“Small businesses don’t have a chance. A lot of the Hispanic culture is taking over all the business here. There is not much left for hardly anyone,” he said.

Shelby Hangartner, 22, a certified nursing assistant, said she’d missed out on jobs at health facilities because she doesn’t speak Spanish.

“They tell me I’m qualified, but due to the fact I only know English, they can’t hire me,” she said.

At city hall, apparent cultural conflicts have manifested themselves in fights over stricter regulations for taco trucks and more recent concerns about the expansion of a homeless shelter in an area that’s close to Mexican businesses. City leaders said taco truck regulations were intended to help existing businesses, including Latino businesses. And plans for the homeless shelter have been in the works for years.

The back and forth has led some more established Mexican families, who faced their own set of challenges assimilating, to step up and advocate for the rights of newer arrivals.

Ruben Peralta, a former school board member whose family moved to Pasco in the 1970s, has always felt welcome in the community, he said. But he’s seen a rise in the rhetoric recently. He’s encouraged leaders to embrace the Mexican culture. He’s proposed that the city adopt Colima, Mexico, where much of the Pasco community is from, as a sister city.

But he thinks choices that are being made, such as some of the revitalization proposals and decisions about downtown events, reflect a subtle resistance at City Hall and among other business leaders to what’s already happening to the community.

“We’re here already. Get used to it,” he said. “They’re kind of fighting that reality.”

For sure, not all Latino professionals feel this way.

Ofelia Ochoa, whose family was among the first Latinos to open a store downtown 25 years ago, owns a quinceañera, prom and wedding dress store. She hears the gripes and concerns from both sides. She wants the Mexican businesses to be supported, but she also thinks that diversifying downtown could help.

“In reality, I don’t want this area to be full-blown Hispanic,” Ochoa said. “I’m not for that. I’m more toward togetherness.”

Government’s to-do list

Peralta was one of the few Latinos who’d moved into a position of power, albeit temporarily. He notes that he was appointed and then ran unopposed in his re-election to the school board.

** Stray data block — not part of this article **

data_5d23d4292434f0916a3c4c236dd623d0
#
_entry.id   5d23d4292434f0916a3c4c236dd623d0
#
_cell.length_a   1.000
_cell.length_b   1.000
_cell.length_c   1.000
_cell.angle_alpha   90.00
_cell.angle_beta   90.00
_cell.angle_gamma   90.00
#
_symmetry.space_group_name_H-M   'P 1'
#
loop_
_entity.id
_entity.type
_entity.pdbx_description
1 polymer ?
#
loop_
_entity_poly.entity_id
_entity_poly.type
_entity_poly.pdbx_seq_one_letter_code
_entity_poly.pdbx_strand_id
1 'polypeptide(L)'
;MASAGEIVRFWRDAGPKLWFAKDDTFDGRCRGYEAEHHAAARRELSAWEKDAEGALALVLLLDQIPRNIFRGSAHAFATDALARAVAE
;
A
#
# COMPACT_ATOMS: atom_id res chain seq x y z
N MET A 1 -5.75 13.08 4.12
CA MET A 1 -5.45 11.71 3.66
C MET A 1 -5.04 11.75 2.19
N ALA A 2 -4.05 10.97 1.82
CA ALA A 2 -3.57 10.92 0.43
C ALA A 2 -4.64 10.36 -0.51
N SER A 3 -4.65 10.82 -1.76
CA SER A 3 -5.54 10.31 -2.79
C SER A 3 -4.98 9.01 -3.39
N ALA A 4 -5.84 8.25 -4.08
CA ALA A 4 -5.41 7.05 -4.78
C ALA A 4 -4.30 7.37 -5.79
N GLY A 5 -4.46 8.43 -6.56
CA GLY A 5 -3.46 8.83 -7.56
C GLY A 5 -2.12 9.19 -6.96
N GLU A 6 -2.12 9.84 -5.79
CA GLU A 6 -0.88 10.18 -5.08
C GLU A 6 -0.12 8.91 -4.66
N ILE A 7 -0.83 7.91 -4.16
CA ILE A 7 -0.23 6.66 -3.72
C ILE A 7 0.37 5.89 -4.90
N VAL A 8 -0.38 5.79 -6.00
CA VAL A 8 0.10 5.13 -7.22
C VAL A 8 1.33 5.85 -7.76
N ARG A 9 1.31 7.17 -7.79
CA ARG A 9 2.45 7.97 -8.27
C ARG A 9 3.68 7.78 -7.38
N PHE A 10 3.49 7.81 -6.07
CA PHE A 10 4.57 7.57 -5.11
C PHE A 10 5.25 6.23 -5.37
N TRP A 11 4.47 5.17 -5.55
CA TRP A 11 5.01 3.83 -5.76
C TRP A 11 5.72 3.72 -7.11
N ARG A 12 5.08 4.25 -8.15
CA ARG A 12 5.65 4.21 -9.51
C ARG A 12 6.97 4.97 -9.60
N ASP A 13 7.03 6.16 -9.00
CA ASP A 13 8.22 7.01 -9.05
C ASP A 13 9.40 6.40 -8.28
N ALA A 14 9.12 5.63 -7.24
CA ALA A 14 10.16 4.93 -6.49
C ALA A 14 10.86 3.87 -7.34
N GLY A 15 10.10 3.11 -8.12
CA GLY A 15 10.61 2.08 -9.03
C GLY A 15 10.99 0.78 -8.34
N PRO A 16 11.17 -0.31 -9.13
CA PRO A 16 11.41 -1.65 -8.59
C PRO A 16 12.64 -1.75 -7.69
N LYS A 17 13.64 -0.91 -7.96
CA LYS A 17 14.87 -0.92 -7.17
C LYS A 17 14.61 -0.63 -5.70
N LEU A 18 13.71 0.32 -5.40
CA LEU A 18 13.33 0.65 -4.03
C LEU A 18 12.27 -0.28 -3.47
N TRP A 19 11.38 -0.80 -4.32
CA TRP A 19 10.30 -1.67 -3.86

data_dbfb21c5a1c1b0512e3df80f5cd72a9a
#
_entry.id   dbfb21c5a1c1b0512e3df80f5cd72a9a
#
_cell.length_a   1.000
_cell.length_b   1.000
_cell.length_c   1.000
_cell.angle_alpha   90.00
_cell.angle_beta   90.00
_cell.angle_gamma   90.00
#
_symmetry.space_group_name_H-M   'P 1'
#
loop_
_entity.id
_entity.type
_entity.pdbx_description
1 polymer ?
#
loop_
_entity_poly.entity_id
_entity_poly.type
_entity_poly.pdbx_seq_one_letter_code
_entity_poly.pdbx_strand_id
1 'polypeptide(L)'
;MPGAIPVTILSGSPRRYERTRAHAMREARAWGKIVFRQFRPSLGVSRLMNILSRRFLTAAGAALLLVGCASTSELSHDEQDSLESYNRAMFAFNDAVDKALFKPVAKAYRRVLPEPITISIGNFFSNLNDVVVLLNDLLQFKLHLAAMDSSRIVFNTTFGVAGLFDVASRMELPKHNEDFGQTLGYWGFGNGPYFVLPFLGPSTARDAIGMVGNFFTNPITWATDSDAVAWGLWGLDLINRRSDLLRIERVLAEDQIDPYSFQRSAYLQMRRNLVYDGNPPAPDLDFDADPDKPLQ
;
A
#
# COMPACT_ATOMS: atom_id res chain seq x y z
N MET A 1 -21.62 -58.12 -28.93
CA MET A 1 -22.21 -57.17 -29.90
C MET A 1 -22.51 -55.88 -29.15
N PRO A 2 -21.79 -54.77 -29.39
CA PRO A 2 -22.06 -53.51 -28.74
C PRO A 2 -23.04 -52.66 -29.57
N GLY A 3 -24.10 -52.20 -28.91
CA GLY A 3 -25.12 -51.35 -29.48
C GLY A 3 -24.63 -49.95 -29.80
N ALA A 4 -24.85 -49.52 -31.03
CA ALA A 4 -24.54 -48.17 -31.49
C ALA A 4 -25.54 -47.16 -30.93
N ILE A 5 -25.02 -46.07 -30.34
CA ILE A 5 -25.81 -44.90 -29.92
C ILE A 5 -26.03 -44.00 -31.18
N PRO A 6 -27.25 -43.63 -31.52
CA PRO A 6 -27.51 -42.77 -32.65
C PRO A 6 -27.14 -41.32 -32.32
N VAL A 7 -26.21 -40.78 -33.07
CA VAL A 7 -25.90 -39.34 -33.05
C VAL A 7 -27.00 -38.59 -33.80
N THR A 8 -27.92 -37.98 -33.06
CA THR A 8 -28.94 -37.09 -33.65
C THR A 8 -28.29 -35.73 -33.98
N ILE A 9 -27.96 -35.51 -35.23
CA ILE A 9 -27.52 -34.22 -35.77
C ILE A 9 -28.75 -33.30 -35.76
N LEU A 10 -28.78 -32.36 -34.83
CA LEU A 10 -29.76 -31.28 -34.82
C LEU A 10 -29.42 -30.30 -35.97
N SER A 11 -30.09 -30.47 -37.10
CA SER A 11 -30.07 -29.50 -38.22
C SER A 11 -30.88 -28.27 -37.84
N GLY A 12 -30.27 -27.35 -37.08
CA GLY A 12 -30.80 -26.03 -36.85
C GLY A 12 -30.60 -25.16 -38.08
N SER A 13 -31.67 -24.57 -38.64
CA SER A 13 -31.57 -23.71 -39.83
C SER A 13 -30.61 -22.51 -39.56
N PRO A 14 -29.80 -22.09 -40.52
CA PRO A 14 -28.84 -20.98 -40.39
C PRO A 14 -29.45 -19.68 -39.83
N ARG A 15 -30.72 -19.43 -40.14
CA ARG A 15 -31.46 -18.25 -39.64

The city council has one Latino member. Of the 71 officers in the Pasco Police Department, 14 are Hispanic and 12 are bilingual, police officials said.

Leaders such as Felix Vargas, chairman of the local advocacy group Consejo Latino, have pushed the city to hire more Spanish-speaking officers in order to facilitate better relations with the community and Hispanic business owners.

“We saw that one of the reasons you don’t have this communication with the Hispanic business owners downtown is because you don’t have police officers who speak the language,” Vargas said.

City officials such as City Manager Dave Zabell are quick to point out that Pasco has more Spanish-speaking officers than neighboring cities. The Kennewick Police Department, for example, a much larger force, has eight Hispanic officers and six Spanish speakers. Kennewick is only 17 percent Latino, however, according to census figures.

Pasco leaders are working on changing representation in City Hall after the American Civil Liberties Union won a lawsuit against the city of Yakima, which had no Latino representation despite a large Latino population.

Pasco City Council members are discussing options to give two of the five voting districts Hispanic majorities.

“This is a crisis moment,” Mayor Matt Watkins said. “There is a big light shining. There are opportunities and challenges.”

At the hair salon, Lopez understands the reservations that people might have about rapid changes, she said. But she hopes people will look past the few bad apples in the immigrant community and see that most simply want to work and raise their families in a safe environment.

“There are bad Hispanics out there,” she said. “But there are also good people. They’re workers. They’re not just all gang members.”